3 Ways to Build Brain Power
Bless me readers for I have sinned. It has been four months since my last blog post. In that time, I posted three times on Biznology. I spoke at OMMA Global, Confab 2012, and SMX Advanced. And I have not blogged about any of those activities in this space. Quite frankly, the experiences left me so drained of fresh ideas for this blog, I couldn’t bring myself to write about them here.
Every time I sat down to write, it seemed more like a laundry list of experiences than anything worth publishing. The question that naturally arose at these times: How do I cultivate fresh ideas even when my life and work is so frenetic, it precludes fresh ideas? I don’t have any easy answers to that question. But I do have a simplistic one: I need to build a more effective brain.
I know that sounds ridiculous. We have the brain God gave us and all we can do is make the best use of it, right? Well, no, actually. I have done a lot of reading on airplanes and in hotel rooms, trying to learn how to overcome my writers’ block, for lack of a better phrase. In the course of that reading, I have learned that we can build stronger, more powerful brains just as we build stronger, healthier bodies–through exercise. I have begun doing some of these exercises and, I must say, it is starting to pay off. Consider this blog post the first fruits of this exercise. If you are interested in learning these exercises, please read on.
1. Stretch yourself
The most important thing I took away from The Brain that Changes Itself is that our brains are marvels of plasticity. We can change our brains simply by routinely changing our behavior. If we only think and behave in terms of our own limitations, our brains will remain thus limited. If we stay in our comfort zones, our brains will not grow in the ways they need to if we are to become more effective people. But if we challenge ourselves to do new things, our brains will adapt. This adaptation leads to growth not just for the affected areas of the brain, but for the whole brain. Brain growth releases chemicals that cause heightened functions in other parts of the brain as well.
In my case, I started playing the guitar again and learning new music. The connection between the physical movement of my fingers and the associated brain growth is creating the conditions for improved function outside of my musical acumen (or lack thereof). Many disabilities are exacerbated by slow brain function. By helping my brain to grow, I am speeding up my processing, which helps me process many other things faster and more efficiently.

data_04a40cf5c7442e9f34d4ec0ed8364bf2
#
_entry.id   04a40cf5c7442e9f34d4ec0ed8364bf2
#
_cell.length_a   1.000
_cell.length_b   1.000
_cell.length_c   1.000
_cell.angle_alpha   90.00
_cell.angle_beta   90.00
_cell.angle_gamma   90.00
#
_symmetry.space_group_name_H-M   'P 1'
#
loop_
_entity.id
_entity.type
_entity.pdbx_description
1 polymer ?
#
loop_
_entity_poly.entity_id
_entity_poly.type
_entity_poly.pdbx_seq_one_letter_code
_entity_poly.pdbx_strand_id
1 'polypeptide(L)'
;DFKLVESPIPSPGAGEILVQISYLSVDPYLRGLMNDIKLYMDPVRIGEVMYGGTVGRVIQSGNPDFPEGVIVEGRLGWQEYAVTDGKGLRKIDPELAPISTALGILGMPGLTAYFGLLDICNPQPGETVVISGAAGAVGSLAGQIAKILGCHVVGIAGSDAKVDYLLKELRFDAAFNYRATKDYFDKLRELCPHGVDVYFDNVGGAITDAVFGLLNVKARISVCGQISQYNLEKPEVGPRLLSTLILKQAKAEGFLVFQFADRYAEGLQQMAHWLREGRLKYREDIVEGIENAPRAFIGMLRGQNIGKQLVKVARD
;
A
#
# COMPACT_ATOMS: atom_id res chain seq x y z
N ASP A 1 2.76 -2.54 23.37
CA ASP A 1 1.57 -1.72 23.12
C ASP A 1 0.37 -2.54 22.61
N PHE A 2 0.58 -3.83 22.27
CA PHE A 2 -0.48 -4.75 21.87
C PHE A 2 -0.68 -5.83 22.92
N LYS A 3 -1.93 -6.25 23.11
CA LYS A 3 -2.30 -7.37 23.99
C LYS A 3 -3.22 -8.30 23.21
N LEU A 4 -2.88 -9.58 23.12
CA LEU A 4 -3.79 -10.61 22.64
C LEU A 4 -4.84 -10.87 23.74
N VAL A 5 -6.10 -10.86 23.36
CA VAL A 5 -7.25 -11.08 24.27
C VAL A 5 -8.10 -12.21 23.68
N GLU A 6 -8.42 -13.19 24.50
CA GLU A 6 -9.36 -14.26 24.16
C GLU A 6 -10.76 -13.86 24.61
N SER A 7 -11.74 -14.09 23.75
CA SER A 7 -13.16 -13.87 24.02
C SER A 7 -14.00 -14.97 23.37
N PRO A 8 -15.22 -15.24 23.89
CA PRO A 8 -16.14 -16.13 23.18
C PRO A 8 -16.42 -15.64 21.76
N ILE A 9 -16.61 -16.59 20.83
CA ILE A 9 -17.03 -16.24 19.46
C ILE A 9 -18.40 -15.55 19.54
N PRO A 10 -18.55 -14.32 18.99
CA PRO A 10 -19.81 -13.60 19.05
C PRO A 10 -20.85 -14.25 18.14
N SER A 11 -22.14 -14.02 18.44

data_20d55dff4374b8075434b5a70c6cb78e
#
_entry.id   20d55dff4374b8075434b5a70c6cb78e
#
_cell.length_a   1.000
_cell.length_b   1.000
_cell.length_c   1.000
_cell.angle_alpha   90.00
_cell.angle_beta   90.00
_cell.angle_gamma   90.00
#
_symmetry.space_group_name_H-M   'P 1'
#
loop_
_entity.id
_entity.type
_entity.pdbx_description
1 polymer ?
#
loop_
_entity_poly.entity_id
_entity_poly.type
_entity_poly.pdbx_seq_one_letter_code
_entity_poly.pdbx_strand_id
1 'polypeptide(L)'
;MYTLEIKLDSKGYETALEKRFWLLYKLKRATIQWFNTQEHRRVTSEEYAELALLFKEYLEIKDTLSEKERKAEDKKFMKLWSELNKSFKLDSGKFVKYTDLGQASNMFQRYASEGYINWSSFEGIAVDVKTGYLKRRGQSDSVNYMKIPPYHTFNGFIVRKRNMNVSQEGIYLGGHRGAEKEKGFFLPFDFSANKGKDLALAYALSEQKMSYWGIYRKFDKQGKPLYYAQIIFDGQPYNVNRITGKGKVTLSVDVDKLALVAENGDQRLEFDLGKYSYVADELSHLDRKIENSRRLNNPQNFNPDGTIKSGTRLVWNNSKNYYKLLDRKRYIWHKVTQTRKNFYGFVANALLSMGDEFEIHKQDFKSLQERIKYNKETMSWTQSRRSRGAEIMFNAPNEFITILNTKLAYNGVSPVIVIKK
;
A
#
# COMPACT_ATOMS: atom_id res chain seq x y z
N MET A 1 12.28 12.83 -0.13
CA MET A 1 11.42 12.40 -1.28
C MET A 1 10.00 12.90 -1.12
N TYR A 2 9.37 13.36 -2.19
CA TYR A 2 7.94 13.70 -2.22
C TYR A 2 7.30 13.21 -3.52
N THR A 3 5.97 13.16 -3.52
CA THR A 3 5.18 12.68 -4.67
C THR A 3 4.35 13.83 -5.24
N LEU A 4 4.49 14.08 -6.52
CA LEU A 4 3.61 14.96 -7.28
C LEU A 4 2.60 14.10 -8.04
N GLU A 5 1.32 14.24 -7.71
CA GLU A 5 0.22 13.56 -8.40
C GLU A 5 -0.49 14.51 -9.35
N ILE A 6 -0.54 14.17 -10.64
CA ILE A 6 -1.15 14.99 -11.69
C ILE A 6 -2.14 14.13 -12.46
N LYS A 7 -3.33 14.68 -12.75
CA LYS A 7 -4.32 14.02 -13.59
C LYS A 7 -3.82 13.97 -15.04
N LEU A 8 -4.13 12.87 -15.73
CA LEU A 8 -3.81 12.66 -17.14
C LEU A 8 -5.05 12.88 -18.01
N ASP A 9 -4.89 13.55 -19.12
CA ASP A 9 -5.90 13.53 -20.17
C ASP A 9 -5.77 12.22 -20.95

Of course, you don’t have to learn an instrument. You can learn yoga or take up drawing. It just needs to be something that’s new, challenging and regular (preferably daily).
2. Visualize ideas
The opening keynote of Confab 2012 by Dan Roam was all about his book Blah Blah Blah: What To Do When Words Don’t Work. I confess I’m still working my way through the book, but I got a lot out of the keynote address. His main emphasis is the power of drawing pictures while trying to write. Too many authors try to express their ideas with words alone, and ignore the power of our brains to visualize ideas in pictures.
I won’t repeat what Roam spends an entire book explaining. But I do want to report that drawing and doodling while I write seems to help awaken a part of my brain that I had too long ignored, leading to a lot of fresh ideas. It especially helps with ideas that I’m not so sure about. Let’s face it, a lot of ideas we think are great turn out not to be, after we’ve done a lot of work to express them. Visualization is a great way to help seeds grow into vibrant plants, or to discover that they are just weeds after all. Better to discard flawed ideas before writing a treatise on them.
Still I want to also say that visualization is not a panacea. Roam’s two main subjects–Einstein and Da Vinci–were exceptional in many ways. No amount of visualization can help me come up with the Theory of Relativity. This is why I focus so heavily on starting with audience research. If we learn what our audience needs, we have a much better chance of connecting with them, whether our ideas are ground-breaking or merely helpful.
I consider writer’s block a symptom of a tired brain, one that can’t concentrate or focus. You think you have the seed of an insight and, when you try to focus on it long enough to explain it to your audience, it eludes your grasp. You’re left with a hull of an idea. The more stress we have, the more distractions, the more noise, the more tasks we have to do… all of these factors inhibit our ability to focus. In the digital age, life is a booming, buzzing confusion. Somehow, we need to train our brains to focus despite all this confusion. That’s what meditation is for.
The best short resource I have found on this is from the Institute of Noetic Science. Neurologist Richard Mendius explains a five-step process of training your prefrontal cortex–the part of your brain that controls focus and attention–to grow the connections needed to concentrate in our ADD culture. I especially like to do five minutes of meditation before going to sleep. I find the benefits accrue throughout the night. I wake up with greater concentration and focus than I have had in years.
It is empowering to think that if I want to do something new and exciting, and I work at it, my brain will grow into the new skills. It’s also comforting to know that I can slow the aging process by exercising my brain and my body. Most importantly, I have the power to improve focus and brain efficiency simply by stretching myself, visualizing my ideas and meditating.